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A low-power reconfigurable analog-to-digital converter

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2 Author(s)
K. Gulati ; Dept. of Electr. Eng. & Comput. Sci., MIT, Cambridge, MA, USA ; Hae-Seung Lee

A low-power CMOS reconfigurable analog-to-digital converter that can digitize signals over a wide range of bandwidth and resolution with adaptive power consumption is described. The converter achieves the wide operating range by (1) reconfiguring its architecture between pipeline and delta-sigma modes; (2) varying its circuit parameters, such as size of capacitors, length of pipeline, and oversampling ratio, among others; and (3) varying the bias currents of the opamps in proportion to the converter sampling frequency, accomplished through the use of a phase-locked loop (PLL). This converter also incorporates several power-reducing features such as thermal noise limited design, global converter chopping in the pipeline mode, opamp scaling, opamp sharing between consecutive stages in the pipeline mode, an opamp chopping technique in the delta-sigma mode, and other design techniques. The opamp chopping technique achieves faster closed-loop settling time and lower thermal noise than conventional design. At a converter power supply of 3.3 V, the converter achieves a bandwidth range of 0-10 MHz over a resolution range of 6-16 bits, and parameter reconfiguration time of twelve clock cycles. Its PLL lock range is measured at 20 kHz to 40 MHz. In the delta-sigma mode, it achieves a maximum signal-to-noise ratio of 94 dB and second and third harmonic distortions of 102 and 95 dB, respectively, at 10 MHz clock frequency, 9.4 kHz bandwidth, and 17.6 mW power. In the pipeline mode, it achieves a maximum DNL and INL of ±0.55 LSBs and ±0.82 LSBs, respectively, at 11 bits, at a clock frequency of 2.6 MHz and 1 MHz tone with 24.6 mW of power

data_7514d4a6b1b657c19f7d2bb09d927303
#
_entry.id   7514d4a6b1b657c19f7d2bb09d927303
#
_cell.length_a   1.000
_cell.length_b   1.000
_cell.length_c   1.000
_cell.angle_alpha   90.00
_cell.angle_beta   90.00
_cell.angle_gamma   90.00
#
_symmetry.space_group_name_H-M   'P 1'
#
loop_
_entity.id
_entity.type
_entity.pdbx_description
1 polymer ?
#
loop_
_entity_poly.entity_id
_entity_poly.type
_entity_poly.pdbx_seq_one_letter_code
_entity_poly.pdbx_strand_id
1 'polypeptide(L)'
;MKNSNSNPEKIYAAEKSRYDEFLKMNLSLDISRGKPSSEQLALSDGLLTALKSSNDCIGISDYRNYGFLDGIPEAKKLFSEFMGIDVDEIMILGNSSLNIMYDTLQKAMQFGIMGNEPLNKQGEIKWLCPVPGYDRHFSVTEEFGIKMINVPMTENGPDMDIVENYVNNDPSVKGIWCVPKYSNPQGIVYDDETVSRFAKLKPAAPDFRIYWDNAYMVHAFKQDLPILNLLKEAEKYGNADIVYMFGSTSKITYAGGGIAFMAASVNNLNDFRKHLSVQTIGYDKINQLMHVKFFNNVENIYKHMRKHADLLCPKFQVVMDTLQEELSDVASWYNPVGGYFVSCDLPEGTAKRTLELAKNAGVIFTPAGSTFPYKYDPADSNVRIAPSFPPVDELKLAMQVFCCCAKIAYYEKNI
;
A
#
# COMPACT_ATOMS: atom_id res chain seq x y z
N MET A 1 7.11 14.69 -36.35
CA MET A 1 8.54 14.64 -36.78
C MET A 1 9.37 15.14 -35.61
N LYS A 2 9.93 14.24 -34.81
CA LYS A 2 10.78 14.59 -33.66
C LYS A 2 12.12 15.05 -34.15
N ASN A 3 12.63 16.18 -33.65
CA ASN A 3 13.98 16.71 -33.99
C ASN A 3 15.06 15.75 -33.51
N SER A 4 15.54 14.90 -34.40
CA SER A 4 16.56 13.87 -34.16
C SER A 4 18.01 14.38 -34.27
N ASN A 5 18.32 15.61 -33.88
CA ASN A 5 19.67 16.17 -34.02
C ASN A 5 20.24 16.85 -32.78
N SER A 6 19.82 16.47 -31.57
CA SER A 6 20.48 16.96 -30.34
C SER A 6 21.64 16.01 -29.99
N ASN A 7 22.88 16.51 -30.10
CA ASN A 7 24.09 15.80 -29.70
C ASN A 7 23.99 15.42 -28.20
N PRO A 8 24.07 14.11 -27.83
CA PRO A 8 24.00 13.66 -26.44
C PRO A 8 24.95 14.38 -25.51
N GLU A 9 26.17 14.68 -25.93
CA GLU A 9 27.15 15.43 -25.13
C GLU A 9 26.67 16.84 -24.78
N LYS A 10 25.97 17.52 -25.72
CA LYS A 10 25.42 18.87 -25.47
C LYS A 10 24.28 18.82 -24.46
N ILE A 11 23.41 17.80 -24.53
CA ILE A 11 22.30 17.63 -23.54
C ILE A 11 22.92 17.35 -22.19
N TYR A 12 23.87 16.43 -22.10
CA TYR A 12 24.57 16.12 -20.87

Published in:

IEEE Journal of Solid-State Circuits  (Volume:36 ,  Issue: 12 )